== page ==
« Reply #20 on: July 19, 2015, 06:25:30 AM »
Hey y'all.

I'm trying to follow this discussion, with limited success. A concrete example might help me out. Can I get your opinions on some stock I bought a while back? I bought it as ORB (Orbital) and I bought $10k worth, at around 40 something a share. It subsequently was renamed to OA and was repriced so that I now have fewer shares. However, it keeps going up, so now my stock's worth $14,365. On top of that, I recently got a dividend of about $50.

It's been very successful, I think, and I'm pleased with it. Or I was, until I started reading this thread.


nereo

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Re: Dividends
« Reply #21 on: July 19, 2015, 07:55:00 AM »
Hey y'all.

I'm trying to follow this discussion, with limited success. A concrete example might help me out. Can I get your opinions on some stock I bought a while back? I bought it as ORB (Orbital) and I bought $10k worth, at around 40 something a share. It subsequently was renamed to OA and was repriced so that I now have fewer shares. However, it keeps going up, so now my stock's worth $14,365. On top of that, I recently got a dividend of about $50.

It's been very successful, I think, and I'm pleased with it. Or I was, until I started reading this thread.

Ok, there are a few things going on here.  First, you mentioned that the stock was "repriced so that I now have fewer shares".  That's called a reverse stock split.  Companies can split their stock or "reverse-split' their stock to try to keep the per-share price within a certain range.  What's important to know is that these do not change the value of the company (or your investment in the company) at all.  For example,  company XXX* could have 1 million outstanding shares priced at $20 per share, meaning the value of the company would be $20MM ($20 x 1MM).  The company could choose to split that stock 2:1 so that there are now 2 million shares, but those shares would be worth half as much, or $10.  The company would still be worth the exact same $20MM (2MM shares x $10).  OR, the company could reverse-split it's shares, meaning there would be just 500,000 shares valued at $40/share.  Again, the company would be worth $20MM.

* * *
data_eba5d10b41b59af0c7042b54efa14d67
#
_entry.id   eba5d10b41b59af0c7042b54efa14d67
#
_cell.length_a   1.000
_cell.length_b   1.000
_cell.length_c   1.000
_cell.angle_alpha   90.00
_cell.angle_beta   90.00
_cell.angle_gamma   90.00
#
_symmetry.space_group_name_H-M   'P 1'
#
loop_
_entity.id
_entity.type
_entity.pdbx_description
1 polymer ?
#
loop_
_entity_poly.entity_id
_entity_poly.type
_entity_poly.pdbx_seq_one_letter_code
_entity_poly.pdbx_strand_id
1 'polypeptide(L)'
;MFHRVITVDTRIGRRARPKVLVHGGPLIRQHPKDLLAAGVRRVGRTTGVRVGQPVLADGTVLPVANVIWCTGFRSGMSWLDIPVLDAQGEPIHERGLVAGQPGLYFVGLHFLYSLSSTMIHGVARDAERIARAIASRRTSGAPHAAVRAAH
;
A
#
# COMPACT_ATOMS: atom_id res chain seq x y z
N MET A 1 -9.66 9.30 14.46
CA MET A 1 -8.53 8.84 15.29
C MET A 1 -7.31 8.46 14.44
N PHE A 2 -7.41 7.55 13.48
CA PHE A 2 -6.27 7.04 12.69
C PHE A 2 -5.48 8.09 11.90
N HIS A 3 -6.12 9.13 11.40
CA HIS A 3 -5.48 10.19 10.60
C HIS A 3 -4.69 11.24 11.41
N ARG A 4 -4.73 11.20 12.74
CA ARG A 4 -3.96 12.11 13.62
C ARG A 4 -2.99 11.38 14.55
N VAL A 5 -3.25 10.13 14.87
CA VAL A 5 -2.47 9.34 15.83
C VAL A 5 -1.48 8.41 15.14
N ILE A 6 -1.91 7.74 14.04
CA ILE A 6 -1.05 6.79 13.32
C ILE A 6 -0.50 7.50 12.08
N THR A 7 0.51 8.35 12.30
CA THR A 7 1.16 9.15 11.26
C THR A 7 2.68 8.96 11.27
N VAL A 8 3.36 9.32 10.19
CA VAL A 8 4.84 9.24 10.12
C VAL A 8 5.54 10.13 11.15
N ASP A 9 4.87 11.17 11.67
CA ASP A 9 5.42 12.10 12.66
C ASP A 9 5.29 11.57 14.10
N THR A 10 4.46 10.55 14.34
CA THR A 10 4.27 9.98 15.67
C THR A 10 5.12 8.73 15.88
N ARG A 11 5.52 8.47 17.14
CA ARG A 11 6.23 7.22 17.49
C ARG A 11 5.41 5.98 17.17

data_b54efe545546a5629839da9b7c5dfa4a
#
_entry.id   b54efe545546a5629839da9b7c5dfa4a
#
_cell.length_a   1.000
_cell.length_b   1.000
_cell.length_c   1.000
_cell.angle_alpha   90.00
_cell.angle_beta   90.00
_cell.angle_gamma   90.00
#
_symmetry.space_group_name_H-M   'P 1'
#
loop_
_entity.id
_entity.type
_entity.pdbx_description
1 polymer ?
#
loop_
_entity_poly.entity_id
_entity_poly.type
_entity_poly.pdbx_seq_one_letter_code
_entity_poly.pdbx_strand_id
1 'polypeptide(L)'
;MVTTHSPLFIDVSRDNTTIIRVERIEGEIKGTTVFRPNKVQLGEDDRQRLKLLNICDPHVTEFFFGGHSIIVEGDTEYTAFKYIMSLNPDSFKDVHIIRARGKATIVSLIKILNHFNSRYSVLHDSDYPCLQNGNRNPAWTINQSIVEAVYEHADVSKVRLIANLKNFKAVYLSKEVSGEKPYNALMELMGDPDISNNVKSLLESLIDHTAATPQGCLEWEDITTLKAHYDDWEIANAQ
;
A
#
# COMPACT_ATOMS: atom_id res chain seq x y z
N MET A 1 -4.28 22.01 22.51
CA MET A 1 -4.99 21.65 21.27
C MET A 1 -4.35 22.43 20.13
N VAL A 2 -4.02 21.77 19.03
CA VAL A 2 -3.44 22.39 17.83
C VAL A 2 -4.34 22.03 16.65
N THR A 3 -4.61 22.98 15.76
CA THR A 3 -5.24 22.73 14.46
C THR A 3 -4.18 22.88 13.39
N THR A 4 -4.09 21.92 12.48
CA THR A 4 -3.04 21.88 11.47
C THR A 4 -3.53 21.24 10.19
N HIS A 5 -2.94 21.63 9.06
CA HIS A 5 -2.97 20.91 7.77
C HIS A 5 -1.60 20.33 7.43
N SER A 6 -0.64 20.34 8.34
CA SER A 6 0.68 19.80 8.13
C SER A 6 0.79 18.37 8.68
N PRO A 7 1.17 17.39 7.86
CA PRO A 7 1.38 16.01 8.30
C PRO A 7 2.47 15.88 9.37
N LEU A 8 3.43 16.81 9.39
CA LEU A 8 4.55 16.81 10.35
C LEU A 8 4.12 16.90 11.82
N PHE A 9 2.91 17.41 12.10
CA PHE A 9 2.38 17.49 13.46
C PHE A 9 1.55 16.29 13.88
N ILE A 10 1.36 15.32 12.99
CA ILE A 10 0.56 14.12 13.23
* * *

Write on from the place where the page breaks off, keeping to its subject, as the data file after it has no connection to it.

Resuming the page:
Glancing at OA, it looks like there was a 3:2 split in 2002, 2001 & 2000.  What's odd is this seems like you should have more shares, not less. 

Second, there is the dividend to consider.  Dividends are determined ahead of time, (usually) paid quarterly, and are paid on a per-share basis.  If a company pays $1 per share and you own 10 shares... guess what, you get $10.  The dividend yield is simply the dividend dollar amount divided by the share price.  The yield will change slightly as the share price goes up or down.  Companies often try to keep their dividend yield around the same level, so if the company's stock goes up they might increase the dividend for the next quarter so that the dividend yield stays approximately the same.  In the case of OA, it has a dividend of $0.26 per share per quarter, and a yield of 1.67%.  It's worth noting that OA cut it's dividend last quarter from 0.32/share to 0.26/share (per quarter).

If your dividends are 'reinvested,' you will get more shares each quarter... in your case ~ 0.7 new shares ($50 dividend / $72 share price).  Reinvested over very long time periods (decades+) dividends can easily make up the majority of your gains due to compoundings. 
If you don't reinvest your dividends, you simpyl get a check every quarter (yay, money!)

Finally, you mentioned that you've had ~40% gains on this stock.  It's always good to come out ahead, but to truly know how your investment did you need to compare it to a benchmark.  OA makes defense and aeronautic equipment, so it's helpful to compare it to how that sector did over the same time period.  I don't know much about this sector but a quick googling showed me that there's an aerospace & defense ETF that includes stocks like Boeing, Lockheed Martin, etc.  I also always find it useful to compare how a stock would ahve done against the broader market (SP500 if it's a large stock, or a mid-cap index or small-cap index if it's a smaller company).